Today we hiked up into our new backyard, that is Yangmingshan National Forest. It was our first excursion into this area which is amazingly only a 30 minute walk from our apartment. The city ends almost abruptly at the mountains. This particular trail is also know as the trail of 1000 steps, and they just got tired of counting. We climbed stairs for close to an hour for a total linear distance of about 1000 meters (2/3 mile?). The stairs were basically the same incline as most stairways in houses, but were of uneven spacing and height, making it necessary to keep an eye glancing at the trail. They were somewhat slippery. There were not many other people there today, probably because it was a Monday. Or it could have been the rain that kept the other less adventurous people, as well as the monkeys we had been warned about, under shelter.
The first section of the trail was bordered by occasional terraced gardens. We thought we had weeds in Idaho! Its not that the gardens weren’t well tended. It was obvious they were. But with all of this heat and moisture things grow! We recognized large cucumbers dangling from trellises, and there were fruit trees that looked like the giant pear-like fruit were nearly ripe. Some of them had white bags put around them. We never saw anyone working. I kept noticing very expansive growths of plants that I have or know of as house plants. When I would show Greg, he would say we should make sure to kill it when we get back to Idaho. It was working up to a steady drizzle, but it was hard to decide when to put rain jackets on since one tends to put out enough moisture inside of them to get soaked. I recommend umbrellas next time.
At the top of the stairs, there was a covered rest area with a nice bench, but Greg was not inclined (pardon the pun) to stop and sit, and I was not inclined to beg. No matter. The trail took a turn and went on in the classic open level path between trees style. The boulders were huge and had a myriad of green things growing on or out of them. The trees didn’t seem abnormally large, but had spectacular root masses at ground level, being large and twisted. Many of the trees were of the type that send root like growths down out of the branches, but we didn’t see any that had actually attached to the ground.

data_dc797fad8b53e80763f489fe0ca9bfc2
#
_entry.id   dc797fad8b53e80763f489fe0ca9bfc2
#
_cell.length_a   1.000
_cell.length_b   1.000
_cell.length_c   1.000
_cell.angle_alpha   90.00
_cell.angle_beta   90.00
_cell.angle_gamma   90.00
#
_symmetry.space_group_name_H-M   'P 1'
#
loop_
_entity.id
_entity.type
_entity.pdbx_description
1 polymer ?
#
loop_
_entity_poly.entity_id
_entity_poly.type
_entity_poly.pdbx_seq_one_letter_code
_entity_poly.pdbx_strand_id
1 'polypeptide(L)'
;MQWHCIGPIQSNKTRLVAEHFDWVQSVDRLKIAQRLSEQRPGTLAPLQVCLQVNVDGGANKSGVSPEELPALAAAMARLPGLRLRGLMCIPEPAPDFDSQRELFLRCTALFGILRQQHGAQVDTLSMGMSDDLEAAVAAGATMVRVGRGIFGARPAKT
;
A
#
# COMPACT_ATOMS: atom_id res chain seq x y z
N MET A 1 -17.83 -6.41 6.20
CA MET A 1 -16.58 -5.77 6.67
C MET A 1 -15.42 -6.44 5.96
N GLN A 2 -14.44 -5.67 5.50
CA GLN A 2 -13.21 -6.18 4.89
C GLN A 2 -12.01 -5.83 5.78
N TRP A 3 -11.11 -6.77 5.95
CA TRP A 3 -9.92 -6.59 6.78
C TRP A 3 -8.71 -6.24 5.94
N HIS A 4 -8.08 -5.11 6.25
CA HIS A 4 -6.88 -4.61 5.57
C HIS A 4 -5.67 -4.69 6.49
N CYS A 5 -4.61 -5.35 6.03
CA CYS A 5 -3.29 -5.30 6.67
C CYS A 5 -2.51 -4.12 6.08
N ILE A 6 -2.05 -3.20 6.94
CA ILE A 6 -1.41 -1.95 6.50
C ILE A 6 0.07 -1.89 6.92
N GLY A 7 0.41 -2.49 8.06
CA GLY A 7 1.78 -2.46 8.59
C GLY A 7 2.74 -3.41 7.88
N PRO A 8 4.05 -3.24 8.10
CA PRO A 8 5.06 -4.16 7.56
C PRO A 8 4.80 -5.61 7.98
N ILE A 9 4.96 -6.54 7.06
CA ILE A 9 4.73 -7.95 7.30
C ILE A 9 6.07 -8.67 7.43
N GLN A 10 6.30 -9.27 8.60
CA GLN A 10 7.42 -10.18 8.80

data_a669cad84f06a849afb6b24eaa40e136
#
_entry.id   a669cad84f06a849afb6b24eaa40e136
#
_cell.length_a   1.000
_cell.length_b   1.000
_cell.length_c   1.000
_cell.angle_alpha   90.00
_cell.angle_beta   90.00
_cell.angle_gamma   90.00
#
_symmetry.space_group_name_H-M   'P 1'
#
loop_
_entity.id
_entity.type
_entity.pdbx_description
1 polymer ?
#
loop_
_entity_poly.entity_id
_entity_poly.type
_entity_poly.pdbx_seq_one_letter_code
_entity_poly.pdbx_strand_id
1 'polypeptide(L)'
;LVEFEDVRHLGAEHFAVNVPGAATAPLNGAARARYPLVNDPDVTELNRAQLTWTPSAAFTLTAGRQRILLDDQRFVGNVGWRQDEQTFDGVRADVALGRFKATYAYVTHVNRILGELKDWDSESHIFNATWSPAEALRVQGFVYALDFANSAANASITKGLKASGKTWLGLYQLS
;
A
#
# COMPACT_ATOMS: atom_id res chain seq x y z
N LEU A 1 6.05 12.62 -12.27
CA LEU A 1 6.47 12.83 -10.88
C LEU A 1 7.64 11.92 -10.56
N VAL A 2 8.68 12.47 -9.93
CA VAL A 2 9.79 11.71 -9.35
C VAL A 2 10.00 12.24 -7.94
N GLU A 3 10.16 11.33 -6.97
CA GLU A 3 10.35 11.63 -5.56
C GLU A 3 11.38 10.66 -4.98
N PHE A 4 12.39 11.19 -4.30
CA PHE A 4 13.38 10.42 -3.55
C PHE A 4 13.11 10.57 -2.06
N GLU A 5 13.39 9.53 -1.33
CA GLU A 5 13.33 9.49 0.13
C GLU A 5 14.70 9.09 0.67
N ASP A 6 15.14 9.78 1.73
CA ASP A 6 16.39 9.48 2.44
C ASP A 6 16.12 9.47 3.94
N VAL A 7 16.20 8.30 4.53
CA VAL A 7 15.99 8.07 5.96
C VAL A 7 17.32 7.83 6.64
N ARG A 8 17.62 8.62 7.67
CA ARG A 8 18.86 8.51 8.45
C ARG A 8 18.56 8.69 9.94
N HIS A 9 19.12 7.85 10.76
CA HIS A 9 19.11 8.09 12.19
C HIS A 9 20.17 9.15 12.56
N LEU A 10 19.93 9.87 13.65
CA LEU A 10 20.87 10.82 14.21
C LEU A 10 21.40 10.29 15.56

There was a long portion of the path that was cut rock on one side, with a precipitous drop on the other, but there was a sturdy wooden fence there that made all the difference. It was so precipitous that we wondered how much mountain was actually under the path. It was roughly four feet wide in most places along there, so there was no sense of cliff walking. After a moderate descent, we were at a very nice waterfall. The rocks in the stream were orange. While getting closer to it, we noticed that the whole side of the mountain sounded like it was whistling the same note. It was a distinct, attention grabbing tone a bit louder than the waterfall. We finally noticed that there was a network of pipes covered by the plants and debris. It seems it was water traveling through these.
The last part of the path was mostly a very narrow, switch back design of steep steps made of smallish-roundish rocks of varying sizes. That, combined with the increased rain, made photography come to a stop. This part wasn’t as long as the stairway going up, but it was more treacherous. We eventually came to a picturesque arched stone bridge next to a paved road. That was our winding route back to town, again past gardens, with building gradually increasing in number. The next thing we knew, we were finding our way through some back lanes and alleys to the main road again, without being hit by eccentric drivers or scooters.
Although we had walked the length of the main road from our apartment to the trailhead, a 30 minute walk by itself, on the way back Greg spontaneously decided to hop on a bus that was at a stop we were approaching. I was a little disappointed since I was hoping for a snack at the ice cream shop we had to pass by on the way up ( yes, much of the main street had a noteworthy incline) to the trees. We were fairly wet, though, and he did stop for some sort of fried bread out in front of our apartment.
We like the pictures we took and you can find them below. Till next time,
Should we get wet from the rain or from the humidity INSIDE our raincoats?
Looking up the trail-
It is hard to give the idea of how MANY stairs there were…
Looking down at those who have stopped to view critters.
Carlie and her mom.
Trellised cucumbers and exotic pears.
Did I mention that we went up a lot of stairs?
and to think we are just a few hundred meters away from a concrete jungle
A view off to the side
Natalie and a very large worm
Gecko on Jesse’s back, then Greg’s finger
Kids on a flat section Hillside farm
Greg at the 1800 meter mark Spider over the trail is 4 inches in diameter
There were dead cicadas all over Beginning the descent, it would get to treacherous for pix
“Snail of the wrong turn.” waterfall at the bottom
amazing tree roots everywhere cute froggie